IBP expresses no interest in becoming a 'big player' in livestock feeding
U.S. Senator Chuck Grassley will continue to push for a ban on packer ownership of livestock, but the lawmaker wonders if proper enforcement of existing laws is all that is needed.
"It doesn't necessarily take new legislation," Grassley said in a conference call with Iowa farm reporters this week.
He said those in the Department of Agriculture complain that they do not have the proper resources to enforce regulation on meatpackers.
"I don't think it's a case of resources, I think it's a case of attitude," he said. "There doesn't seem to have much of attitude to vigorously enforce the Packers and Stockyards Act."
"If we had more vigorously and carrying out of that act in practice and spirit alike we would have more competition in agriculture and maybe we wouldn't need this or other prohibitions that we're talking about," Grassley said.
However, there is bipartisan support for the bill he sponsors that would ban the ownership of livestock.
There are some decisions to be made, he noted, such as whether the law should seek an outright ban of if it should use his proposal that 25 percent of the daily kill comes from the spot market.
Grassley said the act should be policed hard.
"Regardless of if we have a Republican or Democratic Secretary of Agriculture, we've had problems without adequate enforcement of the Packers and Stockyards Act," he said.
There is support from Iowa farm groups for Grassley's proposal. This month delegates at the Iowa Farm Bureau annual meeting renewed their call for national restrictions on packer ownership. It's also supported by the American Farm Bureau.
According to the Iowa Farm Bureau, the four largest beef packers slaughter 81 percent of the fed cattle, 25 percent of which are packer-owned. For hogs, the four largest packers slaughter 59 percent of the hogs and have partial or total ownership of 10 percent of the supply.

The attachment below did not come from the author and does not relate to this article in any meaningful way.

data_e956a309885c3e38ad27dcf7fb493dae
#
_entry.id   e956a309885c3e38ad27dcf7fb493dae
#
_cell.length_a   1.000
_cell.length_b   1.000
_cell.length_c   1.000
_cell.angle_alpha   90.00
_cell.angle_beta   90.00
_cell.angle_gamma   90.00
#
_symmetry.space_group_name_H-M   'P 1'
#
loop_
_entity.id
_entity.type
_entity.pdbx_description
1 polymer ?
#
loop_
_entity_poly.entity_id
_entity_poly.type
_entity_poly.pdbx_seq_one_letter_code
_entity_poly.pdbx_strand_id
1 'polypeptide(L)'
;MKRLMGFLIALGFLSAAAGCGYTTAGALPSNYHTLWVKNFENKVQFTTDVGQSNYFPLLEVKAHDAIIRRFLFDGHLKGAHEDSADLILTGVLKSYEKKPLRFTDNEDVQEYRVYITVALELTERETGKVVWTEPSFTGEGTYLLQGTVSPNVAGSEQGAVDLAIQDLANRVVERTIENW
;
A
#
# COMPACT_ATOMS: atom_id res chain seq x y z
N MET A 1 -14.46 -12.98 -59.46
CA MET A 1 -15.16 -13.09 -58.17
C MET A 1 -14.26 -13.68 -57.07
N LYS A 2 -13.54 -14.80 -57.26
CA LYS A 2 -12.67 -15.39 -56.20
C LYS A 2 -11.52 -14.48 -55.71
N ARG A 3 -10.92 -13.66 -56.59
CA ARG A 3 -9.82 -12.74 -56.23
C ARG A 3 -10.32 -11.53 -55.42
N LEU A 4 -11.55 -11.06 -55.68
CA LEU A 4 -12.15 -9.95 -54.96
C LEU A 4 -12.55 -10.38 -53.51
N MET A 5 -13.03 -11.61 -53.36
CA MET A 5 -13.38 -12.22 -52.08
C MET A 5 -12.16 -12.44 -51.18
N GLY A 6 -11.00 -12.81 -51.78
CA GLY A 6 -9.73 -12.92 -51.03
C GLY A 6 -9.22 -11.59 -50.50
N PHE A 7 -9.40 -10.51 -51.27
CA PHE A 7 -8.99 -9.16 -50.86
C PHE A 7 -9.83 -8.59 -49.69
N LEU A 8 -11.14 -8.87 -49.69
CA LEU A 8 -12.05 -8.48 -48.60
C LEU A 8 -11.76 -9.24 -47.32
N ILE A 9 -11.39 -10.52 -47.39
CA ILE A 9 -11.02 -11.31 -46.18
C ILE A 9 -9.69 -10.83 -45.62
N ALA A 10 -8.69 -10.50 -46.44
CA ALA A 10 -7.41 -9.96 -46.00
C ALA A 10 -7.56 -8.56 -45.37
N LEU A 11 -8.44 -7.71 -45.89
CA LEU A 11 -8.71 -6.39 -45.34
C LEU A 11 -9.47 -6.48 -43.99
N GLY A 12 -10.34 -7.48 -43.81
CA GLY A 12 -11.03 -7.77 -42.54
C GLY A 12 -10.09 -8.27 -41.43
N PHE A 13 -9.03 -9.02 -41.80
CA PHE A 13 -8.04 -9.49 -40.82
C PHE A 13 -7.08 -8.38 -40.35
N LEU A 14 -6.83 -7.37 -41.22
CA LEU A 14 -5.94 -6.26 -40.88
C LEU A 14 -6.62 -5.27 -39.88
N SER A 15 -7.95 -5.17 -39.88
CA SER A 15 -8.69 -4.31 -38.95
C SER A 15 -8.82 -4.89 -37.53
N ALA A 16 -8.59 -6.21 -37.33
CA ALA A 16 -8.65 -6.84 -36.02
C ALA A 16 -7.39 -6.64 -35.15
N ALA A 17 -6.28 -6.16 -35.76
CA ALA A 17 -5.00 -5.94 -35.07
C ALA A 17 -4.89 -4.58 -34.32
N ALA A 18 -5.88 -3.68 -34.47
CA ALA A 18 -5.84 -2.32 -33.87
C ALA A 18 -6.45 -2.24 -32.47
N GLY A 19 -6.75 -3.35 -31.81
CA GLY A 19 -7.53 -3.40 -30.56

"The Iowa restrictions and any further restrictions on packer ownership should be at the federal level," delegates said.
The Farm Bureau said restrictions should apply to marketing arrangements, production contracts, financing, packer ownership of breeding stock and captive supplies, price distortions or deny access to competitive markets.
Tyson/IBP contends that a packer ownership ban would affect its operations very little. The company submitted testimony at a Senate hearing on the matter last August in Sioux Falls.
Tyson is the world's largest processor and marketer of beef, chicken and pork, and employs 120,000 people in more than 300 facilities across 30 states and 22 countries.
In the testimony, IBP says it depends upon independent livestock operations to meet cattle and hog demands, according to Gary Mickelson, spokesman for Tyson/IBP.
"In other words, we rely on a successful livestock industry in order to stay in business. Our company has no interest in becoming a big player in the livestock feeding business and would probably be affected less by legislation prohibiting packer feeding of livestock than most of our major competitors," he said.
While any such ban would not affect the company, Tyson said in the testimony that "such additional government regulation will produce unintended consequences and be detrimental to the livestock industry."
Mickelson said IBP buys "virtually" all of its cattle and hogs on either a daily cash market basis or through marketing arrangements with livestock producers.
Over the past 15 years, IBP has variety of marketing arrangements with pork producers. Contracts vary from ones that can be terminated immediately to fixed terms up to 10 years, Mickelson said.
While proponents of the packer ban claim IBP could call contracts in early if they do not like the cash markets, IBP says its contracts allow the producer to choose the week livestock is ready for processing.
"Most marketing agreements are based on grade and yield payments. A producer with a marketing agreement is not going to allow the packer to call livestock in before they are ready, since the grade and yield would be lower, thereby reducing the price he would receive," Mickelson said.
Mickelson said its profit margins have maintained right around 1 percent. The worst margin was 0.01 percent in 1991, the best was 2.16 percent in 1999, he said.
Grassley's legislation for price transparency would require 25 percent of a packer's daily kill to come from the open or spot market. About 16.7 percent of hogs are sold on the open market.
"We must increase competition between livestock processors, develop consistency in the Mandatory Price Reporting program, and assist processors with determining prices for certain livestock market contracts," said Grassley.